The conventional wisdom about good first impressions is that they are largely based on appearances. This is why you're supposed to wear a suit to an interview for even the most basic entry-level position - even in a workplace where everyone is wearing jeans and t-shirts to work every day.
There's no denying that appearances are essential in making a first impression, and by all means wear that suit to the interview (yes, ladies also need to wear the equivalent of a suit) unless you are specifically told not to. But there are some things beyond what you wear that contribute to a first impression, and those things are just as important to get right as the outfit.
Body Language Matters
When you open your mouth to say hello or answer an interview question, your body can speak up to nine times louder than your vocal cords. A mere 20-minute interview can contain up to 700 nonverbal signals, which is probably more than the number of words you will say during that time.
Here are some of the nonverbal signals you want to send when you first meet someone, and how to get there even when you aren't sure exactly how you come across to others.
Posture. It isn't necessary to stand or sit ramrod straight, but don't slump over either. Bad posture may make people think you don't respect or take care of yourself, or that you're not confident in your abilities.
Eye contact. Again, you don't want to stare someone down, but you also don't want to avoid making eye contact when you're trying to make an essential point about yourself. That negates your message and can make someone question whether you really believe what you're saying to them.
Facial expression. It sends the wrong message when your face looks stressed, so practice relaxing your face and have someone else who can be objective tell you when you're getting it right. Smiling is good, too, but you can overdo that along with everything else. Definitely don't frown, though.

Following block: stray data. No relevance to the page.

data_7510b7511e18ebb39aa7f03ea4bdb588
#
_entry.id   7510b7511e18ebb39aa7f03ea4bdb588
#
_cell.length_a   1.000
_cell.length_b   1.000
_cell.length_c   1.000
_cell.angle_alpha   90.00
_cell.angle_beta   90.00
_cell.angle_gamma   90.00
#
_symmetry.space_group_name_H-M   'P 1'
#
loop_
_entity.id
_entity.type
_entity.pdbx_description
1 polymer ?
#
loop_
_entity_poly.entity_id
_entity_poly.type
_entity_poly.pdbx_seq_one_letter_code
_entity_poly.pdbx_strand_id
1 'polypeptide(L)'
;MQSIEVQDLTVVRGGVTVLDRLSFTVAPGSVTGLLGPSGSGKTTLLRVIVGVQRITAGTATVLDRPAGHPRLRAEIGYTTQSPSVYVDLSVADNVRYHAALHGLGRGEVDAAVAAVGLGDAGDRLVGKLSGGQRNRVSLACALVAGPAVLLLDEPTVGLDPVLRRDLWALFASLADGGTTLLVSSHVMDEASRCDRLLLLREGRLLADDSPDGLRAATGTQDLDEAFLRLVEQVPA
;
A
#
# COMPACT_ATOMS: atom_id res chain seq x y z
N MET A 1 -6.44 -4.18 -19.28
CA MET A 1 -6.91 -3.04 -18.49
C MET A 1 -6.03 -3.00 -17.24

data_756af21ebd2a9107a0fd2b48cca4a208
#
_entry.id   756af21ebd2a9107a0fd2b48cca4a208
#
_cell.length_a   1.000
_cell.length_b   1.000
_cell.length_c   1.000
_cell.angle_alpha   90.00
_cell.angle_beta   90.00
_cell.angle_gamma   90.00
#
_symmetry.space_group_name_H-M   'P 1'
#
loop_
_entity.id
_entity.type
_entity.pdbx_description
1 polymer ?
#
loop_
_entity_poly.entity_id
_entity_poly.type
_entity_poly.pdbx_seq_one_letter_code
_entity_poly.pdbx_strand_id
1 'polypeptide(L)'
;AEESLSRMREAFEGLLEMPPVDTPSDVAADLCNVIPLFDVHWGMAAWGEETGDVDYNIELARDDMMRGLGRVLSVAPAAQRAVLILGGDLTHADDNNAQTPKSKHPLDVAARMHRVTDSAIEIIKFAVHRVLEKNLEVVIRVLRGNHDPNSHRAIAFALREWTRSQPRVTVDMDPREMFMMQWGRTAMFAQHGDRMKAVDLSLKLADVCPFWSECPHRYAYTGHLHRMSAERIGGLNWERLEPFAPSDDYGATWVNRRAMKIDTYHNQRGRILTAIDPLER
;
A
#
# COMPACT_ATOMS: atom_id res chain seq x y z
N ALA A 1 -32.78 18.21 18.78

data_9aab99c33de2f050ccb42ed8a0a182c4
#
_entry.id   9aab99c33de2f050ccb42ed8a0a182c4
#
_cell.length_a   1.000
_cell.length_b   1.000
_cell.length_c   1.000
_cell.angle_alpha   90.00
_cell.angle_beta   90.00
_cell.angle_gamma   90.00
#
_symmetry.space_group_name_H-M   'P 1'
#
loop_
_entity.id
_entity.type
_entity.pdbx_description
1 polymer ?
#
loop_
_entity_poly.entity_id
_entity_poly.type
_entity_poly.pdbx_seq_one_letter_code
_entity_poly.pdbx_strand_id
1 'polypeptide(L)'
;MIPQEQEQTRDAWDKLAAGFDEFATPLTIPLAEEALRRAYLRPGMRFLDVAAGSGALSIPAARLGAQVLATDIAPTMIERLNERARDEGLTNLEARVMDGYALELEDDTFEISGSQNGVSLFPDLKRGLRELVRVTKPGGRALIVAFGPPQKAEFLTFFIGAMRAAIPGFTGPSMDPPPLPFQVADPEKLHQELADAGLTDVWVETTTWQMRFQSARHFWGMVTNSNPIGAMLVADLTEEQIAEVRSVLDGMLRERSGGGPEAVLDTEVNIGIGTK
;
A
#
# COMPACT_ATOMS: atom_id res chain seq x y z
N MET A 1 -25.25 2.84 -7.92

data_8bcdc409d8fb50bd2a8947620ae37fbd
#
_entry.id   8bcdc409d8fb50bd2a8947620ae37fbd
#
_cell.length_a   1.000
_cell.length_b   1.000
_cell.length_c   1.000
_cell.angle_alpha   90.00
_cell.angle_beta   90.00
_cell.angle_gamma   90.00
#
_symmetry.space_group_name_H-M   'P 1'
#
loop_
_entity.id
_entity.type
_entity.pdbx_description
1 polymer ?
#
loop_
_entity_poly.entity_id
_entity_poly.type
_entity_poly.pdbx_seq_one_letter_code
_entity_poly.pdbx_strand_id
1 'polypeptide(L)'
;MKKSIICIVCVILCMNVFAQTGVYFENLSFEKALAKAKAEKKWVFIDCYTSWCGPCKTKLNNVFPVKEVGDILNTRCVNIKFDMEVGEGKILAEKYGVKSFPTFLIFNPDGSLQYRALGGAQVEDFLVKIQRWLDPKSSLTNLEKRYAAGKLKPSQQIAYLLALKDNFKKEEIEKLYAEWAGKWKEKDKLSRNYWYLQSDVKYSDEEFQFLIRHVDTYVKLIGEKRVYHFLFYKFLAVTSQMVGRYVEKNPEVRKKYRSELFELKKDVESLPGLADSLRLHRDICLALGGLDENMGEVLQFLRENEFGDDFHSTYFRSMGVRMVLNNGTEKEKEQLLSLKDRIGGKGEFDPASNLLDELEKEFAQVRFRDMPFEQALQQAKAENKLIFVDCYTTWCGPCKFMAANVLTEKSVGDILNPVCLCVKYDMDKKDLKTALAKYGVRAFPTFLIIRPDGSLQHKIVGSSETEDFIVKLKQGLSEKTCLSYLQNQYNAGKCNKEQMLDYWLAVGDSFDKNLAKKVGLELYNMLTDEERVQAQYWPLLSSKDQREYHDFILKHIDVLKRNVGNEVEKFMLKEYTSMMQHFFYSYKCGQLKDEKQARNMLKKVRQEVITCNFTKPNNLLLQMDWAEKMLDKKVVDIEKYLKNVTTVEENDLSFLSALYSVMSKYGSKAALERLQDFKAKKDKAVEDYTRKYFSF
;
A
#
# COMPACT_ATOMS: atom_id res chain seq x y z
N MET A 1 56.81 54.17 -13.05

Tone. You want to try for a conversational tone, one that you would use with a friend in an everyday situation. If your tone encourages the interviewer to think that you are a friendly person who is comfortable in social situations, they are more likely to view you favorably.
Energy. Without overwhelming the interviewer, it's important to show enthusiasm for what is discussed and for the potential job at hand. Lethargy will be perceived as a lack of interest, and if you're not interested before you even get the job, the interviewer figures, you certainly won't have the right level of interest to actually do it if you're hired.
Be Yourself. There is a lot to be said for injecting as much of your authentic personality into an interview situation as is possible. To start, you truly don't want to take a job where you have to hide your personality or what makes you, you. Further, authenticity is attractive to most people and can be an advantage over others who are just bland professionally. Employers prefer to hire a real person, and giving at least a glimpse of that in the interview will be to your benefit.
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